Event Sourcing: 5 things to consider when approaching it
Event Sourcing: 5 things to consider when approaching it

Event Sourcing: 5 things to consider when approaching it

2022, Feb 22    

Hi All, and welcome to another post about Event Sourcing. Last time we discussed a bit about my journey so far, and today I want to talk about some of the things to consider when working on an Event Sourced system.

So, without futher ado, let’s begin!

Eventual Consistency

CQRS is an integral part of an Event Sourcing system. By definition, we rely on a subcomponent that takes care of refreshing our View Models (aka. Projections). However, it’s important to remember that this refresh doesn’t happen instantaneously, but it’s rather…eventual.

Now, this might not necessarily be an issue. It depends on the application Domain and how much delay we can afford for the data to be available.

One strategy is to build a “temporary” projection on the client, while the backend is processing the update.

This of course also means that every service consuming the projections (eg. the UI) has to be aware of this delay and plan accordingly.

Data errors

Once stored, events are to be considered immutable, and by such, they cannot be changed.

If there are errors in the persisted data we can correct them only by appending more events.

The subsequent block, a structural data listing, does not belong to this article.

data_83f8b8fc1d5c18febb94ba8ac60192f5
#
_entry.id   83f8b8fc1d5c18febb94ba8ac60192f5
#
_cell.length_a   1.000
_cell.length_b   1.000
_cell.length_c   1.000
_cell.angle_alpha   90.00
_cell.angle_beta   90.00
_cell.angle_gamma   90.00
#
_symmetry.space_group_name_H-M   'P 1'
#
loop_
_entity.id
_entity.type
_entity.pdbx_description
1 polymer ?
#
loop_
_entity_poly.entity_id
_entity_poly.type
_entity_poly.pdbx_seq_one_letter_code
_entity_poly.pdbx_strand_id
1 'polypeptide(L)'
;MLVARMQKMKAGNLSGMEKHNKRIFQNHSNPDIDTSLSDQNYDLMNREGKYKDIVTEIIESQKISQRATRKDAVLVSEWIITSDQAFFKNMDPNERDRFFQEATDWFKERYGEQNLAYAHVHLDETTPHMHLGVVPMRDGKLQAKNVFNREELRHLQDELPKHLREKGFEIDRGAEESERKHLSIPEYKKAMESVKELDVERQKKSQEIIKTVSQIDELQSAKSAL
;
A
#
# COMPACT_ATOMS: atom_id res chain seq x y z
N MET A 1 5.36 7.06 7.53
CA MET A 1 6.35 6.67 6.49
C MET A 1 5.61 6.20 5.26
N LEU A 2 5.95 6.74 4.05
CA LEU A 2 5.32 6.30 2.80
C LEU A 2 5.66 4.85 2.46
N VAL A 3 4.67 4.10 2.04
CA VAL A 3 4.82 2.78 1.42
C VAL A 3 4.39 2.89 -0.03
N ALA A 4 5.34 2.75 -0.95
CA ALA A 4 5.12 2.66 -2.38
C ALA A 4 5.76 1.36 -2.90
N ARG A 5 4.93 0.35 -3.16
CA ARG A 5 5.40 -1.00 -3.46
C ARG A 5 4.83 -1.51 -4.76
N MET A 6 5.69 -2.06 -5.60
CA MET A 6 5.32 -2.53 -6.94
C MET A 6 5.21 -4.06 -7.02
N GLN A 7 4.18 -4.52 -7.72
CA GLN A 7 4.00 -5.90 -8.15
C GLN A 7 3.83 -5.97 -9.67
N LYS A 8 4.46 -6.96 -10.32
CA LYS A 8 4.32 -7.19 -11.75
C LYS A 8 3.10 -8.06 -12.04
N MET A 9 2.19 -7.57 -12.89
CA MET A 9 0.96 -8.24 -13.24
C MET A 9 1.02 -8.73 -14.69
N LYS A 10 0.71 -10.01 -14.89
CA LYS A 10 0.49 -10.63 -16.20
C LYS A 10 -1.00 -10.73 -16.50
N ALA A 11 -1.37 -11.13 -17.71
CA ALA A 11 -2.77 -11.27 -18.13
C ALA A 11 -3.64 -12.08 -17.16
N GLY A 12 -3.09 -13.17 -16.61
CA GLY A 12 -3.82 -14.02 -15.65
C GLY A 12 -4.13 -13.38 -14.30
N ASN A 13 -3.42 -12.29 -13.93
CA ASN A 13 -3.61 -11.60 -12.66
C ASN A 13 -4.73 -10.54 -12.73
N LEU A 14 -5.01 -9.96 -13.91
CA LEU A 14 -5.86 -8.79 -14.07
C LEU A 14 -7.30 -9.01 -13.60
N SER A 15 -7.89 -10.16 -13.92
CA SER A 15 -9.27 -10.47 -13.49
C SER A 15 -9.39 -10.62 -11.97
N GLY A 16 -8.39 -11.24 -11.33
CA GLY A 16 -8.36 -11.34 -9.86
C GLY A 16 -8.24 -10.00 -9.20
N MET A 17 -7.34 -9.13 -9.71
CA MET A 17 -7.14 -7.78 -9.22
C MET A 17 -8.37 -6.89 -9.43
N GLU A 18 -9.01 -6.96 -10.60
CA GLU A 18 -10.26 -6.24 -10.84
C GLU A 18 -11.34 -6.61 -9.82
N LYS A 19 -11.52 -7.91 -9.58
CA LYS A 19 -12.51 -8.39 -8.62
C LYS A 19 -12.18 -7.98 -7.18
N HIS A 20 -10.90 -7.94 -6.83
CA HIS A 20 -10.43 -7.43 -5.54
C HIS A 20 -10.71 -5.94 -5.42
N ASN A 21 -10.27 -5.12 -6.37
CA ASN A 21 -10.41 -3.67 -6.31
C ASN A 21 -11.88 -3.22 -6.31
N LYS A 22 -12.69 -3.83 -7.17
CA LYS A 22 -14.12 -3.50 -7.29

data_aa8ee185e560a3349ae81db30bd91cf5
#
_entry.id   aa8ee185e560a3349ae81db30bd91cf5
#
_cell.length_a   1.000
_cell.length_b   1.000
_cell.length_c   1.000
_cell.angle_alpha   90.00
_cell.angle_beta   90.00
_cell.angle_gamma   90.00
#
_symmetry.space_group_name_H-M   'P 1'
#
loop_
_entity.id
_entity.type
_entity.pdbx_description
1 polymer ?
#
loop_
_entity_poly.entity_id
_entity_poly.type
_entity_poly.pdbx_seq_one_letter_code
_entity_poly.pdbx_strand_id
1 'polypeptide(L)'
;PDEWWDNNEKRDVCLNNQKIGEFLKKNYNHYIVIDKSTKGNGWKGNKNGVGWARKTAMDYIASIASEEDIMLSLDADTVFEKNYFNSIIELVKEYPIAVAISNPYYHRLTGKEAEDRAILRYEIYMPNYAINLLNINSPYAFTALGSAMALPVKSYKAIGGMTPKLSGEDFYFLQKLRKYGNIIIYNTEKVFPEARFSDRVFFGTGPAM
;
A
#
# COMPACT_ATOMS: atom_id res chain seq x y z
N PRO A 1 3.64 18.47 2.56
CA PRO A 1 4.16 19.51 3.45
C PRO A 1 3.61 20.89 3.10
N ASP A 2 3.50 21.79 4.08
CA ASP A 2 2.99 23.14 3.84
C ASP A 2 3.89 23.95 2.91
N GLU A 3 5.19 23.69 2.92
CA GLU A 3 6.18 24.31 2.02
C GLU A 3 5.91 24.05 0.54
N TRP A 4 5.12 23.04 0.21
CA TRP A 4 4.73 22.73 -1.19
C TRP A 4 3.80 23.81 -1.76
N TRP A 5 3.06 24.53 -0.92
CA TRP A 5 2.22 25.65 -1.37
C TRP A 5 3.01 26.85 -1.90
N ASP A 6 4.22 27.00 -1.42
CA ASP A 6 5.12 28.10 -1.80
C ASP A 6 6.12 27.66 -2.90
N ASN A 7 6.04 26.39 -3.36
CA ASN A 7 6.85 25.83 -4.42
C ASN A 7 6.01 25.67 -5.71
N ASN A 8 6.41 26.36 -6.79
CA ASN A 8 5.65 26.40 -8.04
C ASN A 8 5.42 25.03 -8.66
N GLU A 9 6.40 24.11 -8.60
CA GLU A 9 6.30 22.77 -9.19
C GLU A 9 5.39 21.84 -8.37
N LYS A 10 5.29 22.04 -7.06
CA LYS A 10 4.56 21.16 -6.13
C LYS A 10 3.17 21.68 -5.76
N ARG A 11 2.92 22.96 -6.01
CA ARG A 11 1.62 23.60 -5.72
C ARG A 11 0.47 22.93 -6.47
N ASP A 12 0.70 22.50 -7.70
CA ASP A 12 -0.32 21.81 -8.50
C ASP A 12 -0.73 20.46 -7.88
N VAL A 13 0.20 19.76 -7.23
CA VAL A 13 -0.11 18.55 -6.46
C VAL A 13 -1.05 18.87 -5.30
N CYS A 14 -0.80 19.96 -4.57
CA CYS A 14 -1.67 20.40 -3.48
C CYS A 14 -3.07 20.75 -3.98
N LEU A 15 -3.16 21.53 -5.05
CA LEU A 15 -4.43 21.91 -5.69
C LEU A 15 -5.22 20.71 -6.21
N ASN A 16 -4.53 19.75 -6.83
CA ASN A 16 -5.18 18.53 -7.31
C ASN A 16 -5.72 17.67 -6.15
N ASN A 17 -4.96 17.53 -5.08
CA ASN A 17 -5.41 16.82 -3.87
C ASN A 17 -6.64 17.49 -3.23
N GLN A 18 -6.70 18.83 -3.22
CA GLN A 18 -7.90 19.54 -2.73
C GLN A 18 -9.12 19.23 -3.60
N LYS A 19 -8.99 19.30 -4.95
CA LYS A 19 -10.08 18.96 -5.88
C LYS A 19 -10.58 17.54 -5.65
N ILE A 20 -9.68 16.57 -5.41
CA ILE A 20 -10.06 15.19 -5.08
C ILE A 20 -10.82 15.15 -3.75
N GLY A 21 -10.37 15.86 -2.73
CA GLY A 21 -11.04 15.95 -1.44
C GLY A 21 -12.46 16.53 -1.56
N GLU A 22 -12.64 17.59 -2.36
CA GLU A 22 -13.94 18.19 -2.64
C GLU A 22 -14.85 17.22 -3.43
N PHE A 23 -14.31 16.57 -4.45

Moreover, events are normally stored as serialized blobs, using JSON or another format. While this can be very flexible, on the other hand, makes support and incident management much harder than with a regular, old-fashion relational storage.

Schema changes

Things change. We definitely expect the data to change, but we should also expect the structure of the data to receive some updates.

And of course, updating an event schema definitely won’t change the data persisted so far.

This is extremely common, especially when we realize we have missed some fields in an event.

So, unless we take on the risk and complexity of updating every event ever stored, the other option is to handle different schemas in code, which of course adds another level of complexity.

Event modeling

Events should be modeled based around the use cases of the business domain.

Events like “ShippingUpdated” should be avoided as they are adding no real meaning or value. They should instead map something that happened in the real world, for example as a consequence of human interaction with our application.

Each Event should have a deep meaning and importance to our business. Everything that happens around us can be described as events, but that does not mean that we need to implement everything that happens in our software. For example, we should avoid things like “ButtonClicked”.

So, instead of “ShippingUpdated”, we should perhaps use “OrderShipped” or “OrderArrived”.


Let’s not lie to ourselves: Event Sourcing is a complex pattern.

It’s also a big philosophical switch, from the good ol’ CRUD to this shiny new way.

Onboarding a new team member, especially a junior one, takes usually more time than a regular CRUD application. And adding a new team member on an existing project has already its own challenges.

Things might get even worse if we have to build the system from scratch and we have to convince an entire team to use this new pattern.

There will be the ones who would be enthusiastic and immediately jump on the wagon and others who will be completely against it.

Communication is the key, so be prepared to bake your ideas with a valid list of motivations.

Did you like this post? Then